The Fallen of Ewhurst and Ellen's Green, Surrey  
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George William Eldridge

Private S/528
2nd Bn The Queen's (Royal West Surrey) Regiment
Killed in Action 16/05/1915, aged 34.

No Known Grave, but Remembered on:
Ewhurst War Memorial,  Memorial Plaque and Book of Remembrance
The Queen's (Royal West Surrey) Regiment Roll of Honour, Holy Trinity Church, Guildford

The La Touret Memorial, near Essars, France

La Touret Memorial to the Missing



GEORGE WILLIAM ELDRIDGE was born in Farncombe, Surrey (1) in 1882, the son of William and Mary Ann Eldridge, and brother of Henry Eldridge (b 1885). George's father, William, died in 1886 and his widow remarried James Shurlock of Ewhurst in 1890. By 1891 the family were living in West Gadbridge, Ewhurst, with their step sister, Ivy Shurlock (b1891). Whilst Henry was still in Ewhurst at the time of the 1901 Census, George is untraceable, and might well have been on overseas service. Henry is also mentioned in the 1914 Electoral Role for Ewhurst.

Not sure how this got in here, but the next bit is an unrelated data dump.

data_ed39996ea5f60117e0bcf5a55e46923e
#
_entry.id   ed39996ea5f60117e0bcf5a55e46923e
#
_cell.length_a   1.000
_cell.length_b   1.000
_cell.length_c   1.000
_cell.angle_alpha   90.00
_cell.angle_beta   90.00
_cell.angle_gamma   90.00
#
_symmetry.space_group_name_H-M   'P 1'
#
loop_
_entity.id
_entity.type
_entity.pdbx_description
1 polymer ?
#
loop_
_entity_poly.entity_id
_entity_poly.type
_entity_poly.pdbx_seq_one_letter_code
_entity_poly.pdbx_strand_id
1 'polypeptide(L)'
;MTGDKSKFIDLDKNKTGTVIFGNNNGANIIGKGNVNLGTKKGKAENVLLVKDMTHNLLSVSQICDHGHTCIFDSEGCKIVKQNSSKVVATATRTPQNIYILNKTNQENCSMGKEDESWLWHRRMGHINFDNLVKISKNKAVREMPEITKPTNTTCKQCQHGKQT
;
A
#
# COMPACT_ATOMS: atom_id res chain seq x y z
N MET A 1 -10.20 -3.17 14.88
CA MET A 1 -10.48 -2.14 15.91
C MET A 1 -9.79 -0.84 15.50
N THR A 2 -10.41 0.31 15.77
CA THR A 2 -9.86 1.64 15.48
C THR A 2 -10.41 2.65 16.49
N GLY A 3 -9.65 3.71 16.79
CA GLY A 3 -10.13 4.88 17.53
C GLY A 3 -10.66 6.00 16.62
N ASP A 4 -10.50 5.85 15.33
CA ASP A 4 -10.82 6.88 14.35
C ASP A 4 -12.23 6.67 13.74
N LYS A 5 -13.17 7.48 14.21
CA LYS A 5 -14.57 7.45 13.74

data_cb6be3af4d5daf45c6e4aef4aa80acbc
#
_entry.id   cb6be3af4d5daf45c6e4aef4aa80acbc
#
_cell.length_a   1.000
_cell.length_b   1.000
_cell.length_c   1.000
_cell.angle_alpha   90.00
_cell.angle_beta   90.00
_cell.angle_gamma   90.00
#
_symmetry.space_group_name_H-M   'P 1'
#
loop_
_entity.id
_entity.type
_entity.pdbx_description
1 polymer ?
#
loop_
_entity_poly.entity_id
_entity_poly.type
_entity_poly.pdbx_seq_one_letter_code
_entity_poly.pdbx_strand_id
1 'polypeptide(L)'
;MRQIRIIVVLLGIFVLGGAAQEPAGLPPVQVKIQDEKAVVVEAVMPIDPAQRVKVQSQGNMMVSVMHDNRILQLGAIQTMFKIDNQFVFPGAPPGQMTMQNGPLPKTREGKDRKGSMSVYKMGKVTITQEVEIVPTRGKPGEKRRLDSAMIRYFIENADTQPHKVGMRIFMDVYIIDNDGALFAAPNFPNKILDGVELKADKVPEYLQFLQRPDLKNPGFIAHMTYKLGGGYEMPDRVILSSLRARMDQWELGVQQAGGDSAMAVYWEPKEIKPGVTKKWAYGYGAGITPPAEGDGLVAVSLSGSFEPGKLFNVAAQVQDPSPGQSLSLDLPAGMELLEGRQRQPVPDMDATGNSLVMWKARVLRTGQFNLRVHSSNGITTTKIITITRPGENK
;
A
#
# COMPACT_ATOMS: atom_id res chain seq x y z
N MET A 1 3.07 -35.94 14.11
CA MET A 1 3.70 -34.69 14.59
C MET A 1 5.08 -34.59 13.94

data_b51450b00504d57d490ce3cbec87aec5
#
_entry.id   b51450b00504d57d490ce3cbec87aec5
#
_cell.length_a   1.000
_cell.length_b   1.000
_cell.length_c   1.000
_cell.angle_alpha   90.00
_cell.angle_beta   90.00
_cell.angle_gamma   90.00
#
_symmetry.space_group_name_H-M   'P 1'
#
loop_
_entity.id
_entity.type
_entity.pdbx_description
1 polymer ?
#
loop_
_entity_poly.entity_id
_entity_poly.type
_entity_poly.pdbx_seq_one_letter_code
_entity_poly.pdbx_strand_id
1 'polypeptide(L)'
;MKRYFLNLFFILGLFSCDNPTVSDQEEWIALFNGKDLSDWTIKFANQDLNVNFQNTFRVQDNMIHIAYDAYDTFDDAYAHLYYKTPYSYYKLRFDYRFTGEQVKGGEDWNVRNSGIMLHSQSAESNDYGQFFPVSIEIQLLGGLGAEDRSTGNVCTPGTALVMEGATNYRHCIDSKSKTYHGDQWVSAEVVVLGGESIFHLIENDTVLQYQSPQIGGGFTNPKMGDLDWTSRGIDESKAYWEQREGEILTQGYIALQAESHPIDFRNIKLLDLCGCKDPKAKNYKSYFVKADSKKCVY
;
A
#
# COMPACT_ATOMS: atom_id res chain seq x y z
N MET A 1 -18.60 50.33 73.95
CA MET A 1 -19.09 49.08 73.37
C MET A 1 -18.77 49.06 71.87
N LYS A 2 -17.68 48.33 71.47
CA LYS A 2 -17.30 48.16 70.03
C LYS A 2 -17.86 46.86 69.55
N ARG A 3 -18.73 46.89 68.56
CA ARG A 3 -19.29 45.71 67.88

George enlisted in the army in Guildford (1) at Stoughton Barracks, the depot of the Queen's (Royal West Surrey Regiment), attesting on 5th September 1914,aged 33. He became Private S/528 of 2nd Bn The Queen's (RWSR) (although it is possible that this service number indicates that George had already served in the Army, the S prefix indicating that he was a member of the 3rd, or Reserve Battalion of the regiment. This might also uphold why he joined 2nd Battalion so early in the war).

Prior to the start of hostilities, the 2nd Bn Queen's had been serving in South Africa. The battalion had left Pretoria in August 1914 to return to England, sailing from Table Bay on 27th August aboard H.M.T Kenilworth Castle. Arriving in Southampton on the 19th September 1914, the battalion made its way to Lyndhurst where, on the 20th September it became part of the 22nd Infantry Brigade of the 7th Division under Major General Capper. During the week of 21-27th September, the officers and some of the men of the unit were given 24 hour leave passes to visit relatives, and the remainder of the month was spent in preparation for the Division’s move to France.